While drill sergeants’ comments may be shocking, they make recruits take notice. The word gonna often plays a significant role in establishing the drill sergeant as Supreme Being. As trainers and guardians of neophytes, drill sergeants use gonna as both a promise and a threat, thus instilling discipline to quickly form teams and indoctrinate recruits into the physical demands of military life. Gonna is well-suited for drill sergeants who use this informal, spoken form of (be) going to quickly form a cohesive unit with themselves at the top of the hierarchy and recruits following what they say…or else.
Anthony, Laurence. AntConc. Software/AntConc. Version 3. Laurence Anthony, 27 Nov. 2017. Web. 27 Nov. 2017.
Castle, Nick, Damon Wayans, and others. Major Payne. Ashland, VA: Universal Pictures, 1995. Web. 27 Nov. 2017.
Hackford, Taylor, Richard Gere, Debra Winger, Louis Gossett, Jr. An Officer and a Gentlemen. Tacoma, WA: Paramount Pictures, 1982. Web. 27 Nov. 2017.
Kubrick, Stanley, Michael Herr, Gustav Hasford, Matthew Modine, Adam Baldwin, Vincent D’Onofrio, Lee Ermey, Dorian Harewood, Arliss Howard, Kevyn M. Howard, Ed O’Ross, Abigail Mead, Martin Hunter, and Gustav Hasford. Full Metal Jacket. Burbank, CA: Warner Home Video, 2001. <https://sfy.ru/?script=full_metal_jacket>. Accessed 27 Nov. 2017.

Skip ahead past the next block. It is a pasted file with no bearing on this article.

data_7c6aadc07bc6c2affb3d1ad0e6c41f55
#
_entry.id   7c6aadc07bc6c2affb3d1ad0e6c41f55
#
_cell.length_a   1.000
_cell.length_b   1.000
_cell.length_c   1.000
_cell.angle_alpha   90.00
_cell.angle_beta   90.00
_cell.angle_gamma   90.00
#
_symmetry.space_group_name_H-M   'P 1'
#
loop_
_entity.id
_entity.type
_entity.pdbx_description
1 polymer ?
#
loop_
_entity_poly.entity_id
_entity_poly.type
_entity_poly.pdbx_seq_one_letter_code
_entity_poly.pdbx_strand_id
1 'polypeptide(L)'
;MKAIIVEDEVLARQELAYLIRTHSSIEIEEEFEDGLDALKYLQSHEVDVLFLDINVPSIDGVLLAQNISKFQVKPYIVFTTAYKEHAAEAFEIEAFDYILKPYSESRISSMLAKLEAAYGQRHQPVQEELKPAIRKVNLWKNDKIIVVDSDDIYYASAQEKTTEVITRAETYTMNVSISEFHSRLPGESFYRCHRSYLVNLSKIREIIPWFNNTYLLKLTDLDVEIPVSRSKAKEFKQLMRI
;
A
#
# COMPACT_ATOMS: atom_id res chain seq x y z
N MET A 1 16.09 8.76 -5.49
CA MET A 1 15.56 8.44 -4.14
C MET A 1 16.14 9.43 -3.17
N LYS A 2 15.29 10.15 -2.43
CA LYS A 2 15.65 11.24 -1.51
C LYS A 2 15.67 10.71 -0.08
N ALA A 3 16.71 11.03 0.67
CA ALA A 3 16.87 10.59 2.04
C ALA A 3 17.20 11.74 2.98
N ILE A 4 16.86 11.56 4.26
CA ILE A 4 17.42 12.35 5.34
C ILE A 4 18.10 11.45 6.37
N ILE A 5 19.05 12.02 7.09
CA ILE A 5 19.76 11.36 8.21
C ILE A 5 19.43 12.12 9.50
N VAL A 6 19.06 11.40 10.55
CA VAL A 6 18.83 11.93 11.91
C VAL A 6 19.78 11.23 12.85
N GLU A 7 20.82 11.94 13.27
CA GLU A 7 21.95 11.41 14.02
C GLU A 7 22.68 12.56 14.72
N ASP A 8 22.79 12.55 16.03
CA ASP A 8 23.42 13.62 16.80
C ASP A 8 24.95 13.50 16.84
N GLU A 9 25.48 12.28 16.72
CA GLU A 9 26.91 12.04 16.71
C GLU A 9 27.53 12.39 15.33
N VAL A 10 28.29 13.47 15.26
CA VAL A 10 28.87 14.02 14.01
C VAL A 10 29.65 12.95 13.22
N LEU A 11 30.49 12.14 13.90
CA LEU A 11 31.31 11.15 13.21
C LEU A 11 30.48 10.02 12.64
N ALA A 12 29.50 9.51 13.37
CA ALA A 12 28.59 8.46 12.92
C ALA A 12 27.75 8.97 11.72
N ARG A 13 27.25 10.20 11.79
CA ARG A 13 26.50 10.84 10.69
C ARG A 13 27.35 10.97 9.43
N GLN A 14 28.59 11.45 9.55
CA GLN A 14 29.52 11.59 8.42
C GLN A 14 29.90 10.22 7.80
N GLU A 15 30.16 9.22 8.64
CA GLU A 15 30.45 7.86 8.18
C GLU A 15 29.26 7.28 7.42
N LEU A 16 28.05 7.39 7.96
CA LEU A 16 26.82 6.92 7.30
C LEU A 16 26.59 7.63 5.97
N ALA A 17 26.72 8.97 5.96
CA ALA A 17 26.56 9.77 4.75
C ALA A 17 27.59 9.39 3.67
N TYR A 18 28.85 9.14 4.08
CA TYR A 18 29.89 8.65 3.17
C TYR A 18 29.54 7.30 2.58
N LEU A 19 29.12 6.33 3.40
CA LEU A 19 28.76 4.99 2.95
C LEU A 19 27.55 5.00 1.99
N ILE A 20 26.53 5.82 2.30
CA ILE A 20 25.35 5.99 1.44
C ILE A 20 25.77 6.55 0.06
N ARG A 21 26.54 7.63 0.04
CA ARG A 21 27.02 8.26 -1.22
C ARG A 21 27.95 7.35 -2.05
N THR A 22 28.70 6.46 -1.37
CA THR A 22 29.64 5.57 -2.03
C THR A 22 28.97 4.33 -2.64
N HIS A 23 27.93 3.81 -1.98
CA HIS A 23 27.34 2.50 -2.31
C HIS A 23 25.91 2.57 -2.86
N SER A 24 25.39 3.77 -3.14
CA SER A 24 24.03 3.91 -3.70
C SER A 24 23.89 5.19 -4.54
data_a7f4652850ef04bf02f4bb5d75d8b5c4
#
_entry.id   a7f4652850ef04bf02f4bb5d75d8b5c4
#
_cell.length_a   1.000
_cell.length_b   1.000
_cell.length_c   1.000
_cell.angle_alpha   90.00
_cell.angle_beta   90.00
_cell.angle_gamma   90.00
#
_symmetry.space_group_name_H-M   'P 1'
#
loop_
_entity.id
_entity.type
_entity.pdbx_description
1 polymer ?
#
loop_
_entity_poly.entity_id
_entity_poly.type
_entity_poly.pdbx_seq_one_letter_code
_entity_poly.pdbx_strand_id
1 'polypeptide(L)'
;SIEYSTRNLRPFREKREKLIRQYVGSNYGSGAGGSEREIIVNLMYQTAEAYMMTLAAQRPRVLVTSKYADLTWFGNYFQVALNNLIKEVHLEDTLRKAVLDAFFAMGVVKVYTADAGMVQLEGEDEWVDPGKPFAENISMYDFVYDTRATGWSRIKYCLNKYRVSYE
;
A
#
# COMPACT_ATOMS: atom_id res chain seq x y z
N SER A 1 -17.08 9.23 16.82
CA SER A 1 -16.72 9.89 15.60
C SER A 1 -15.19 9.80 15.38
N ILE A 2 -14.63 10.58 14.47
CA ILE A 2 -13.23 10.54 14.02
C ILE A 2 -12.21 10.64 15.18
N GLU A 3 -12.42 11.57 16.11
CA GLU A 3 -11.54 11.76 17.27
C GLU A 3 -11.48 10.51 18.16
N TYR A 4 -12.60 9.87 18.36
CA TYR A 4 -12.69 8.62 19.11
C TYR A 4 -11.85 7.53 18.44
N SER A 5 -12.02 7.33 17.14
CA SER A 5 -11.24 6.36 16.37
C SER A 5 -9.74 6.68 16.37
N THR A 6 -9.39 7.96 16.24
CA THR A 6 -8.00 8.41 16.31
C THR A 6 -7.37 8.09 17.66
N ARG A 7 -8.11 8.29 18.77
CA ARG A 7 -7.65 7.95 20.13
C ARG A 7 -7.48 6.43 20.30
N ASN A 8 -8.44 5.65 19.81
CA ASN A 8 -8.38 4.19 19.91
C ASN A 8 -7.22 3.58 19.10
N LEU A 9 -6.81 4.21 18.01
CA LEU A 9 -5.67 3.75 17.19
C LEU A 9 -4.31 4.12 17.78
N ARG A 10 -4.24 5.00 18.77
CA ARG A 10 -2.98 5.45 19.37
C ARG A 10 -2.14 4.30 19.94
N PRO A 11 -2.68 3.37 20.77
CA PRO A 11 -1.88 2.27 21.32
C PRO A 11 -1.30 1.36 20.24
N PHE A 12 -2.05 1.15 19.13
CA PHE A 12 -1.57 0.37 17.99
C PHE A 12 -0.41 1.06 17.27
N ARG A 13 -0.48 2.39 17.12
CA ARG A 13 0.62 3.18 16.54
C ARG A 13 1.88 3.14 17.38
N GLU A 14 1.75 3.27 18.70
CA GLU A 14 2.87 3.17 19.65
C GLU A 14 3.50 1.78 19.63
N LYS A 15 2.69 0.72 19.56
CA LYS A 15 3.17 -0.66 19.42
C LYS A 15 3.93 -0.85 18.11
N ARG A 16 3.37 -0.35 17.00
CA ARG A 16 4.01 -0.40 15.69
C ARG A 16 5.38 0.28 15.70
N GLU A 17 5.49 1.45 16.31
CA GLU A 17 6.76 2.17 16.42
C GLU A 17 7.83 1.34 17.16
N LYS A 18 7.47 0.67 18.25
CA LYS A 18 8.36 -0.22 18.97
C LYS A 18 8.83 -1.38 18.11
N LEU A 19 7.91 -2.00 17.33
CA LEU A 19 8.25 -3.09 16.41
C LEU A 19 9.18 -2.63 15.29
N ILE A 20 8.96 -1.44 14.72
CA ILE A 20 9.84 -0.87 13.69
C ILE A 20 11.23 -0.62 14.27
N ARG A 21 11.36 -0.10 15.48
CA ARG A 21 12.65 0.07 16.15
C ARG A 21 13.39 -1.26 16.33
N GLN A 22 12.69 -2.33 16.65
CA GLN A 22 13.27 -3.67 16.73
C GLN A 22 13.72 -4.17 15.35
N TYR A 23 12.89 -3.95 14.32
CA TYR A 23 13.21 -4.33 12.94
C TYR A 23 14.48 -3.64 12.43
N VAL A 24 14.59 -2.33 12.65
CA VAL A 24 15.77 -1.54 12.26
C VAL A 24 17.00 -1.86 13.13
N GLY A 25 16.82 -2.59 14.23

Mendes, Sam, Jake Gyllenhaal, Jamie Foxx. Jarheads. Osbourne Park, CA: Universal Pictures, 2005. Web. 27 Nov. 2017>.
Merriam-Webster. <https://www.merriam-webster.com/dictionary/gonna?utm_campaign=sd&utm_medium=serp&utm_source=jsonld>. Accessed 7 Dec. 2017.
OED. Oxford University Press. <http://www.oed.com.proxymu.wrlc.org/view/Entry/79914?redirectedFrom=gonna#eid>. Accessed 4 Oct. 2017.
Reitman, Evan, Bill Murray, John Candy, Harold Ramis. Stripes. Kentucky, USA: Columbia Pictures Corporation, 1981. Web. 27 Nov. 2017.
Simon, Neil, Mike Nichols, Matthew Broderick, Christopher Walken and others. Biloxi blues. Frog Bayou, AK: Rastar Pictures, 1988. <https://www.springfieldspringfield.co.uk/movie_script.php?movie=biloxi-blues>. Accessed 27 Nov. 2017.
Zemeckis, Robert, Tom Hanks, Robin Wright and others. Forrest Gump. Monument Valley, AZ: Paramount, 1994. Web. 27 Nov. 2017.
Zwick, Edward, Matthew Broderick, Denzel Washington and others. Glory. Boston, MA: Tristar Pictures, 1989. Web. Accessed 27 Nov. 2017.